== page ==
Overall, the Institutes are designed to help build the next generation of diverse/of color scientists/professionals in environmental and natural resource science fields, an area within STEM that still remains severely underrepresented for people of color.


Students will see, learn, and use sophisticated, professional-grade environmental science equipment. The USGS NM Water Science Center; USDA NRCS Plant Materials Center and Lab; scientists from the U.S. Forest Service Rocky Mountain Research Station; and scientists from the U.S. EPA will offer students an array of research, science instrumentation, and methodologies to learn/use in the lab and field. NHEC also owns/brings science equipment for students to use.
Regarding transportation and logistics: once a student is selected NHEC will call to discuss all travel arrangements, typically airfare, for which NHEC must give final approval. Once in NM, NHEC will transport students to/from each site by chartered bus; provide breakfast, lunch, dinner, and snacks/water; provide lodging (hotels); provide science equipment; and coordinate all logistics/travel. See below for a detailed description of the 2021 NM Program.
Also participating are “role models” from NHEC’s federal sponsors and elsewhere. These are environmental professionals/scientists, most in the science/research arena, and many themselves of diverse backgrounds. They will be on-site to share information, research and technology, and engage/mentor/inspire students to continue pursuing their science majors and careers. This role model component – so students see faces that look like them who actually do environmental science work -- has been a long-standing, vital element of all Institutes.


Students should especially note that our agency sponsors will be on-site to actively meet/recruit students for a range of new federal opportunities in jobs/internships, science and research, and more. Further, these agencies are particularly seeking students with majors that meet a number of high-demand federal “mission critical occupations”, including forestry, ecology, soil science, civil and environmental engineering, range management, and more. Students with these majors are especially urged to apply.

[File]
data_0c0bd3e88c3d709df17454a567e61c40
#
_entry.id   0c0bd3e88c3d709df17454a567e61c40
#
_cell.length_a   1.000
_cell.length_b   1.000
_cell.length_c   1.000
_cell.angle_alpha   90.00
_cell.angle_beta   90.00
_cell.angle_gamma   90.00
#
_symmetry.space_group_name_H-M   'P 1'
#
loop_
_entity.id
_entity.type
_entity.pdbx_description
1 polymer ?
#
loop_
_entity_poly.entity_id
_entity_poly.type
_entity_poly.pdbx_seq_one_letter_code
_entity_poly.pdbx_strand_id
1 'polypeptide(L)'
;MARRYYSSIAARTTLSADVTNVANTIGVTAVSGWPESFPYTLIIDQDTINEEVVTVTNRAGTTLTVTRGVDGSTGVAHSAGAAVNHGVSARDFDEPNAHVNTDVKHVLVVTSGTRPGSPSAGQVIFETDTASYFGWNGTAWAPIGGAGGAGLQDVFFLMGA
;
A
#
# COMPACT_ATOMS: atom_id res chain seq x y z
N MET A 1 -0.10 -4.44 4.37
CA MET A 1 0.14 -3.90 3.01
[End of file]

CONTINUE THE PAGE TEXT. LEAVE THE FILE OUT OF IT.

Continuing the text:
HOW TO APPLY

Applicants must answer the following questions (see below) and email NHEC asap. This will give NHEC a solid overview of your eligibility and qualifications, and save you time and effort. Please answer the questions below in the order they are asked:


1.--what college or university do you currently attend and where. (If presently a senior in high school what college will you attend in September)? 2.--if a senior in high school what school do you currently attend and where? List your last GPA and your planned major in college. 3.—college students--what is your current GPA? 4.--what is your current major? 5.—what is your grade level, meaning sophomore, junior, etc? 6.--describe past and/or present experiences in the environment or natural resources arena, especially in the sciences and/or research, that qualify you for the Institute. 7.—describe past and/or present academic coursework in the environmental or natural resource sciences that qualify you for the Institute. 8.--if you have attended an NHEC Institute or program before, state where, when, and which. 9.--what is the closest airport could you fly out of (if airfare is provided) should you be selected? What is the next closest airport. 10.--how old are you? 11.--what is your date of birth? 12.--are you interested in a potential job or other opportunity in fall 2021 and/or summer 2022 with the Institute’s sponsors—U.S. Forest Service, USDA NRCS, and U.S. EPA. If you have a preference among these agencies please state. 13.--you understand that only US Citizens or Legal Permanent Residents are eligible for positions with a federal agency? 14.--are you a US Citizen or Legal Permanent Resident? You must state which. 15.--provide a home and cell number and email address so NHEC may contact you promptly. 16.--provide your full home address.

NHEC will contact you shortly after receiving your email to further discuss your environmental, agricultural, or natural resource interests, qualifications, and background, and review the remaining application process. The formal application materials will be sent to you soon after.
So--if you are passionate about the environment, love science, have a minimum 3.0 GPA, AND been seeking a job or research position in the environmental arena, this program is for you.


To answer some common FAQ’s
1.--yes, slots are still available although these will go fast.